Sunday, 22 June 2014

The Ten Commandments of Giving Feedback

In my previous post I considered how to become better at receiving feedback, as such, it seems to sensible to look at how to get better at giving feedback.  In doing so, I will be making use of Sutton, Hornsey and Douglas's concluding chapter in their recent book - Feedback : The communication of praise, criticism and advice to list what they identify as the Ten Commandments of Giving Feedback.

  1. Make negative feedback specific and direct.- avoid the bland and the vague.
  2. Follow rules of engagement - criticise the behaviour not the person - don't criticise in public.
  3. Communicate, value, regard and esteem - negative feedback can be interpreted as representing a lack of appreciation or affiliation. 
  4. Use praise with care - praise is relatively ineffective in helping people improve - focus on praising behaviour (relatively harmless) rather than ability (which can be counterproductive for motivation). 
  5. Be sincere - feedback is more effective when it is said with belief. 
  6. Take your recipient's perspective - it is likely that recipients of feedback do not see things they way you do, and words take on a different meaning than intended - personality, culture and status can create opportunities for misunderstanding.
  7. Give your recipient voice - feedback is also about speaking freely, so recipients can seek clarification and have the opportunity to develop areas for improvement for themselves.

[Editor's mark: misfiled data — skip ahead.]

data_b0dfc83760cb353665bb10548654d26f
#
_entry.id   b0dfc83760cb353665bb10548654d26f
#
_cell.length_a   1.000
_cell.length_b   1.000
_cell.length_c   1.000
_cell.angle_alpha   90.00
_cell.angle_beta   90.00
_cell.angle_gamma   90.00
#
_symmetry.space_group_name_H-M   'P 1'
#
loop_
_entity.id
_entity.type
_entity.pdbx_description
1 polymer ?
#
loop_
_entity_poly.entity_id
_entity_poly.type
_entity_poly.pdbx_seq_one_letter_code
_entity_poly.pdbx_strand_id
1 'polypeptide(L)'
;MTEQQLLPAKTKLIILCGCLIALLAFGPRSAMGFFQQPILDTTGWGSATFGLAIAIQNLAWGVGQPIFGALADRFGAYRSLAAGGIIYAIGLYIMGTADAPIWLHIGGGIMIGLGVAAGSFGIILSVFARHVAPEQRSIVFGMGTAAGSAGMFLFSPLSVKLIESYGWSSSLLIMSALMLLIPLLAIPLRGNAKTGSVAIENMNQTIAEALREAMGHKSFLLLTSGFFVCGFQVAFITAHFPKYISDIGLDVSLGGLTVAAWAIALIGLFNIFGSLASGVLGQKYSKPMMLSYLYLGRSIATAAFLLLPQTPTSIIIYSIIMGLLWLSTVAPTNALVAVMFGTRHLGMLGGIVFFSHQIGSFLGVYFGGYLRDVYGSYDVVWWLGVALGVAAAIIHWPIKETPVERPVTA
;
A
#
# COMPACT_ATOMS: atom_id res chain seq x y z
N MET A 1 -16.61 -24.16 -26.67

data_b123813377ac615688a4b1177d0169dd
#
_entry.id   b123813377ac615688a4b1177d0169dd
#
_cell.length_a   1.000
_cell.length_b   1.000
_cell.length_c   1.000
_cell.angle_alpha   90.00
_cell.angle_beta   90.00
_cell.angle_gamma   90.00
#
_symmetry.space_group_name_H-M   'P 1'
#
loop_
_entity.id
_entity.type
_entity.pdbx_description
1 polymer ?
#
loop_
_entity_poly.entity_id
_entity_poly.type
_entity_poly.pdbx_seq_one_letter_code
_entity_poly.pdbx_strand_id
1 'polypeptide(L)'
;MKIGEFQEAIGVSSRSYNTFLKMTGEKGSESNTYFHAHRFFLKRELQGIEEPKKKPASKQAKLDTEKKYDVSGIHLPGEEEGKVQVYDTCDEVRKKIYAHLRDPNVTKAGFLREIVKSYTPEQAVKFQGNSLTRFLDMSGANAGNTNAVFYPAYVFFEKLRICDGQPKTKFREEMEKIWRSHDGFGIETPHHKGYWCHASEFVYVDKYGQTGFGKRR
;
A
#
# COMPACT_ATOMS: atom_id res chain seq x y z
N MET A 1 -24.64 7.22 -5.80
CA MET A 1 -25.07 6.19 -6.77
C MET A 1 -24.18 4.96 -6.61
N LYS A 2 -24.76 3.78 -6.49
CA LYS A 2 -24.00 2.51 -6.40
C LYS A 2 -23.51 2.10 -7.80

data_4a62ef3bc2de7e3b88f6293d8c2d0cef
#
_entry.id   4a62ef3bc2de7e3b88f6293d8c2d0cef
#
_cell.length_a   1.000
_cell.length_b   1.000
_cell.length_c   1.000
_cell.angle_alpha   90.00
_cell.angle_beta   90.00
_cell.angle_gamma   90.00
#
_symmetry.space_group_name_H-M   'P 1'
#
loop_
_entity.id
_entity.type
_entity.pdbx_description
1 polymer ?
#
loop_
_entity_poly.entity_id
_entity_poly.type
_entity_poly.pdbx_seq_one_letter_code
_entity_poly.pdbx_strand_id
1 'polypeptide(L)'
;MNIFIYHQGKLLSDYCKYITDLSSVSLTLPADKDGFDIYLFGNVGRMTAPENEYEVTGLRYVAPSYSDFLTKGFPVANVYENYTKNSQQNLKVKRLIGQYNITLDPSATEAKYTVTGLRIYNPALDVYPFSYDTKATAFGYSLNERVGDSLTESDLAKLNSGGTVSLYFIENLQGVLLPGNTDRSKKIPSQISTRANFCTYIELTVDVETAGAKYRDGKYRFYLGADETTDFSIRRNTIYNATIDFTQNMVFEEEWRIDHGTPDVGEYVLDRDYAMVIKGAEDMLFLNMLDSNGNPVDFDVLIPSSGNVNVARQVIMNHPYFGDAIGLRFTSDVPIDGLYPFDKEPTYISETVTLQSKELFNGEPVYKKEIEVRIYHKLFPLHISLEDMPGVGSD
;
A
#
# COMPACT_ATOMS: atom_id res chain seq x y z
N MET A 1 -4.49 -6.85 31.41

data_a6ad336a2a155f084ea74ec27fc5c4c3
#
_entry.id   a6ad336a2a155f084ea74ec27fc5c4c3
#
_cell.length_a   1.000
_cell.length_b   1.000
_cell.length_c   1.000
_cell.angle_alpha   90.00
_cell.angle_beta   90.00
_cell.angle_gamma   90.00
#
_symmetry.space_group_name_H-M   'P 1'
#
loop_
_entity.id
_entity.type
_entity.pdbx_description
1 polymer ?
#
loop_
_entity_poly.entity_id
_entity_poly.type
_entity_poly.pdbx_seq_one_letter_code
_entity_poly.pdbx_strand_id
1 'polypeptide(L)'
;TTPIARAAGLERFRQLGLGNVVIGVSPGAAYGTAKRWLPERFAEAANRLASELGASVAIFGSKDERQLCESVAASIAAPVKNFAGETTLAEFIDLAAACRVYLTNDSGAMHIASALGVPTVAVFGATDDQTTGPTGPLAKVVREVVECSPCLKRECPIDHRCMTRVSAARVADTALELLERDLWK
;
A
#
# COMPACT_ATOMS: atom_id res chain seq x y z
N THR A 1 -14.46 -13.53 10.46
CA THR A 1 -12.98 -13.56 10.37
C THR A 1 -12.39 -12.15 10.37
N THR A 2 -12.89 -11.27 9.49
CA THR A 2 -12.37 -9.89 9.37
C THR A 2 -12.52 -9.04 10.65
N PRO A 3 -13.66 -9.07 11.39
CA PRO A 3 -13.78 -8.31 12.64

8. Maintain positive relationships and cultures - treat people fairly, develop the trust and respect of the recipients of feedback.
  9. Learn from feedback - if feedback isn't working - do it differently
  10. Agree on specific, believable goals and improvements - goals should be achievable, whilst challenging, and should focus on the promotion of desired outcomes rather than prevention of less desirable alternatives.
I'll now try and draw together a few themes from my previous posts on PRAs, appraisal and feedback. It seems to me that if we are to achieve the implicit aim of PRAs etc, i.e. continuous improvement there are three key elements
  • People - both the giver and receiver of feedback need to constantly work at developing his or her individual skills, and individuals need to be supported by their organisation to develop these skills.
  • Process - mistakes and difficulties in giving feedback can be reduced, although not eliminated, by the adoption and use of appropriate processes.
  • Product - ensure any outcomes are specific, believable and achievable.
My next post will focus on one of the most common outcomes of PRAs i.e. Continuous Professional Development and why much of what goes for CPD is not as effective as we would like it to be.



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